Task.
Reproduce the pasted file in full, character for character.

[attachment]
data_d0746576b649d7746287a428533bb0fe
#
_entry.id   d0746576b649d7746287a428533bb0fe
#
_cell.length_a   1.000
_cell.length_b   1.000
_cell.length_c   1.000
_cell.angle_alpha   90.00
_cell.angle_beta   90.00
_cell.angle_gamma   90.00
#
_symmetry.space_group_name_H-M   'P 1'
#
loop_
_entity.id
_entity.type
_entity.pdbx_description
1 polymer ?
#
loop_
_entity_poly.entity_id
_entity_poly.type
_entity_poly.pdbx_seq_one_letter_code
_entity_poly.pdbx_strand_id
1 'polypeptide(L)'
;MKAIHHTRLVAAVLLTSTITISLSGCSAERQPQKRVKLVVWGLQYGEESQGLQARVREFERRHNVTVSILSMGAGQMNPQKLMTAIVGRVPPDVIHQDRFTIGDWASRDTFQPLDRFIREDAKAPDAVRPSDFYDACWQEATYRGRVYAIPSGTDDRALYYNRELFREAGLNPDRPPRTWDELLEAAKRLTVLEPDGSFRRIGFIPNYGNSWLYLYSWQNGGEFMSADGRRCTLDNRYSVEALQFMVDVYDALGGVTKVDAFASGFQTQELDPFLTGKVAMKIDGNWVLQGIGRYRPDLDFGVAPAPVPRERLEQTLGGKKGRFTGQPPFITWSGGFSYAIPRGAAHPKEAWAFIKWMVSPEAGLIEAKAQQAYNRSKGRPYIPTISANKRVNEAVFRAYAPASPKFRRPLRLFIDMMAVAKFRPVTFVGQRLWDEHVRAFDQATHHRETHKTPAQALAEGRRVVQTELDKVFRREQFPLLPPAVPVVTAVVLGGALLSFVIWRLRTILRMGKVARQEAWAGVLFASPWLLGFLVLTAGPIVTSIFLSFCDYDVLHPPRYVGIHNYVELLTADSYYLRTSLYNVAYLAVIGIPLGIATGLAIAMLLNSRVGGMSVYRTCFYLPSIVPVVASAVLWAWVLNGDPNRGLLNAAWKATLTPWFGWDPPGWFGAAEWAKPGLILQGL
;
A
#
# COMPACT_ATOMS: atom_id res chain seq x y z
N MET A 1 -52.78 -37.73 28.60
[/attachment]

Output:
data_d0746576b649d7746287a428533bb0fe
#
_entry.id   d0746576b649d7746287a428533bb0fe
#
_cell.length_a   1.000
_cell.length_b   1.000
_cell.length_c   1.000
_cell.angle_alpha   90.00
_cell.angle_beta   90.00
_cell.angle_gamma   90.00
#
_symmetry.space_group_name_H-M   'P 1'
#
loop_
_entity.id
_entity.type
_entity.pdbx_description
1 polymer ?
#
loop_
_entity_poly.entity_id
_entity_poly.type
_entity_poly.pdbx_seq_one_letter_code
_entity_poly.pdbx_strand_id
1 'polypeptide(L)'
;MKAIHHTRLVAAVLLTSTITISLSGCSAERQPQKRVKLVVWGLQYGEESQGLQARVREFERRHNVTVSILSMGAGQMNPQKLMTAIVGRVPPDVIHQDRFTIGDWASRDTFQPLDRFIREDAKAPDAVRPSDFYDACWQEATYRGRVYAIPSGTDDRALYYNRELFREAGLNPDRPPRTWDELLEAAKRLTVLEPDGSFRRIGFIPNYGNSWLYLYSWQNGGEFMSADGRRCTLDNRYSVEALQFMVDVYDALGGVTKVDAFASGFQTQELDPFLTGKVAMKIDGNWVLQGIGRYRPDLDFGVAPAPVPRERLEQTLGGKKGRFTGQPPFITWSGGFSYAIPRGAAHPKEAWAFIKWMVSPEAGLIEAKAQQAYNRSKGRPYIPTISANKRVNEAVFRAYAPASPKFRRPLRLFIDMMAVAKFRPVTFVGQRLWDEHVRAFDQATHHRETHKTPAQALAEGRRVVQTELDKVFRREQFPLLPPAVPVVTAVVLGGALLSFVIWRLRTILRMGKVARQEAWAGVLFASPWLLGFLVLTAGPIVTSIFLSFCDYDVLHPPRYVGIHNYVELLTADSYYLRTSLYNVAYLAVIGIPLGIATGLAIAMLLNSRVGGMSVYRTCFYLPSIVPVVASAVLWAWVLNGDPNRGLLNAAWKATLTPWFGWDPPGWFGAAEWAKPGLILQGL
;
A
#
# COMPACT_ATOMS: atom_id res chain seq x y z
N MET A 1 -52.78 -37.73 28.60